Wednesday, March 28, 2012

Two Texas fisherman stranded for 30 hrs at sea. One survived and the other did not. So sad. Life is so precious and fragile. My heart & prayers go out to the Coen family.


Thursday, March 22, 2012

by Robin

We were finally able to get offshore on Saturday. It was a bit of a rough start in the morning as we took our time to head out to the mahi depths. Our plan was to troll for mahi in the morning and come back in once the sun was high in the sky and sight fish for cobia.

Well, we found some beautiful rips in 135 ft of water and turned south with the lines in the water. In short order, one of the lines was singing to us!! Jack was such the gentleman and gave me first dibs.

I took my time and was careful not to lose this bull. We set the drag perfect, kept tension on the line but allowed him time to wear himself out before getting to the boat. Jack made a perfect gaff shot right behind the pectoral fin and he was in the box. He kicked & kicked for 10 minutes. Once he calmed down, Jack took this picture of me holding him. Gorgeous coloration.


Then, I noticed a school of something far off in the distance and got out my Bloggie (by Sony) for video. While I was waiting for time to pass, as we approached & they counter-approached, I gave some basic commentary on our morning fishing. Feel free to skip those notes-to-self the first 2 minutes and watch the dolphin join around us.

Then, I had the Bloggie out again, trying to capture flying fish. That is when I saw this mahi right in front of us. We nearly ran over him! But, he was so smart to dodge us and run directly to the ballyhoo being trolled behind. Here is a quick video of that. I was not able to video for long since I had to pull in the other lines on the boat so that Jack's bull would not tangle into them. Be sure not to miss the mahi jumping at the end.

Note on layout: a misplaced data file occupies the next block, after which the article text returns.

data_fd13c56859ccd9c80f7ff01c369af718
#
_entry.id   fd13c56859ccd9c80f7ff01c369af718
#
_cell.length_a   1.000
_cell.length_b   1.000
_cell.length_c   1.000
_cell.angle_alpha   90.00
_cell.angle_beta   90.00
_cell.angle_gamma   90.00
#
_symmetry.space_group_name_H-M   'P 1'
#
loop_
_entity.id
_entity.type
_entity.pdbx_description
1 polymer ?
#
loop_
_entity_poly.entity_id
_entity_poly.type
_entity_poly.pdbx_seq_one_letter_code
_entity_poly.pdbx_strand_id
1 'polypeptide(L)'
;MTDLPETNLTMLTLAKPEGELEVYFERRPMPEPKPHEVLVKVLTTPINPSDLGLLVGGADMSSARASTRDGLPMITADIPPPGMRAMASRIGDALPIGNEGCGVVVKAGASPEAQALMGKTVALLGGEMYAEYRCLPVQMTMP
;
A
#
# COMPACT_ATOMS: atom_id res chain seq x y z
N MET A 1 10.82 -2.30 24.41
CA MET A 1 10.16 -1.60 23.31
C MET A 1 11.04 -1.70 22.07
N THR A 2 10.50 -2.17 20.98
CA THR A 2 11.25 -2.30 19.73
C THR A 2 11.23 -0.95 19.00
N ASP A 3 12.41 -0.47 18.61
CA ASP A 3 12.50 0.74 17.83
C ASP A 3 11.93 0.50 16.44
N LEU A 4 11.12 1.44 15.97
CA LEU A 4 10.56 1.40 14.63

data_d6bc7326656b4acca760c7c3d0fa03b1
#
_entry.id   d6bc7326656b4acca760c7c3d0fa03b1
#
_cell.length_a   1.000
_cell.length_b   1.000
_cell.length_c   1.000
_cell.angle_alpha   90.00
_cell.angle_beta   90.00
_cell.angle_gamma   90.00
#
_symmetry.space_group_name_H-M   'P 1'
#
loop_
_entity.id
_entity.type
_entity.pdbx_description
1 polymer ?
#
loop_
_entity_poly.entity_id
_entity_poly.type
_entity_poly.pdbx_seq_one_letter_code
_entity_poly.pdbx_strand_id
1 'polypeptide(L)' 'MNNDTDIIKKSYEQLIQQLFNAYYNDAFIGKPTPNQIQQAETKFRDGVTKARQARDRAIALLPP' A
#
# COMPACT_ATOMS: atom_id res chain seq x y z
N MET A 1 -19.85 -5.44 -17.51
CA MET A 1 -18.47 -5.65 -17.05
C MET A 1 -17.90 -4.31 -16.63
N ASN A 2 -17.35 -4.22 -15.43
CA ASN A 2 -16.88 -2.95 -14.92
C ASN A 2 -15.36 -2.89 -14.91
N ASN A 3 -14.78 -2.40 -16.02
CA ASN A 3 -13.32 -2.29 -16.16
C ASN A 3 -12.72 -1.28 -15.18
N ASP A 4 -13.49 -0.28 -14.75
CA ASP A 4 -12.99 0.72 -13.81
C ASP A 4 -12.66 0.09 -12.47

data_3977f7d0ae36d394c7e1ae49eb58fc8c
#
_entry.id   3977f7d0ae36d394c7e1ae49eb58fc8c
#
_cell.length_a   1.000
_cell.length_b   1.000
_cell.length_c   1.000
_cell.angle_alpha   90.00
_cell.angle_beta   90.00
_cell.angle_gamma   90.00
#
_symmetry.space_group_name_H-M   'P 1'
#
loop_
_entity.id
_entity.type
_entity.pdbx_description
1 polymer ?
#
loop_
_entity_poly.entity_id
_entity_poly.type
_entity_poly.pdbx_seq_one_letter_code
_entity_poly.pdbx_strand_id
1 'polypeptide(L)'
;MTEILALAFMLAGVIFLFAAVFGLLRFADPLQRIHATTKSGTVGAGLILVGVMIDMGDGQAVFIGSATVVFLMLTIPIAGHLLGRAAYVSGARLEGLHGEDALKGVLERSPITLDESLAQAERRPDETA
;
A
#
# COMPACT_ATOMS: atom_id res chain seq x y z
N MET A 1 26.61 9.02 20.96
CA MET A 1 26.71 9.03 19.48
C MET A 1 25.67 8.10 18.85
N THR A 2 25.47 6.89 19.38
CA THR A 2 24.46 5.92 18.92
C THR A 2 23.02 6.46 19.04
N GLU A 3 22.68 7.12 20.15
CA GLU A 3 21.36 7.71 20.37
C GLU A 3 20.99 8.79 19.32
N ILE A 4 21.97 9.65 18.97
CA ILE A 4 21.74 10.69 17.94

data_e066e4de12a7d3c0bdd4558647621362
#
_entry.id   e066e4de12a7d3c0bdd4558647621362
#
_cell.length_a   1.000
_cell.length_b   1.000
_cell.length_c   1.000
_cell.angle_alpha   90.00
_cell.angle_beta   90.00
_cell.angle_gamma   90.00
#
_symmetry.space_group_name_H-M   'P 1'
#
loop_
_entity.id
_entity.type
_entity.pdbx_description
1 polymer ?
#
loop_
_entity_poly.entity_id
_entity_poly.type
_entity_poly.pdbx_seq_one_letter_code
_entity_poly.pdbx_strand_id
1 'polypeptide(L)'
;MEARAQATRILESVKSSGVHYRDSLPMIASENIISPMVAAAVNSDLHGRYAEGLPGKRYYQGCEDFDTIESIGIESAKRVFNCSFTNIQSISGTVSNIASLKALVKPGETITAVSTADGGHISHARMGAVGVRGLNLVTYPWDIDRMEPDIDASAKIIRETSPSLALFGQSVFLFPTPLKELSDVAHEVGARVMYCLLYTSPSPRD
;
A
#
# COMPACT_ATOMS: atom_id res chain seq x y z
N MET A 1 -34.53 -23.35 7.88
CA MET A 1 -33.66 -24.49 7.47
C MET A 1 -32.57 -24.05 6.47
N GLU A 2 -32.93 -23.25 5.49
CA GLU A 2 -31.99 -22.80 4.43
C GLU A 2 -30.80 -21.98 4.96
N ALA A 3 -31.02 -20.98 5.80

Our day was looking up for a while. We had 2 nice fish in the box and it wasn't even noon. We ate some sandwiches and decided we would move inshore, as planned, and find the cobia. We were 29 miles SE from the port entrance. We sped along a couple of miles when our boat's propeller decided to break loose, AKA 'spin a prop'. Grrrrrr. Didn't hit anything or come flying out of the water. It just happened. This was at 2:20 pm. We decided to limp back into port with the 7 knots that God gave us. We gave it a valiant effort for 1.5 hrs. We moved only 5.5 miles. It was apparent that the winds were slowing us back down to 2.7 knots and the propeller might have also been declining further. We were between a rock & a hard place. Four o'clock and doing some mental math. Not a good position to be in. Twenty-one miles left to go at < 3 knots. Our kids would be wondering why we did not check in, since we had no bars on the phones to call them. I didn't want to put anybody into fear over what had happened to us. That bothered me more than anything else.

Eventually, it became clear to call our towing service. We anchored up, gave coordinates and awaited their arrival. We also had them call dear friends who had agreed to be "back up parents" in case of an emergency. They were notified and kidnapped (w/ permission) our kids until we could pick them up.

Then, we waited. We heard the various cruise ships announce their departure of the port. One by one, we watched them float by us, 21 miles later. A couple hours of confusion on who was being sent out to us, four cruise ships, and an approaching setting sun, I became a bit more anxious. The only blessings that had come during that time were a couple of texts from my friend who had our boys and my mom. (I wonder if those happened because the cruise ships had wi-fi. ???) We tried fishing over the sandy bottom, but only came up with cutlass fish (fish-snake creature). At some point, our first battery died along with out hopes of being towed. Being anchored in rolling seas, we rocked to the point of the base of my chair (attached to the livewell) began to crack the fiberglass. Not good.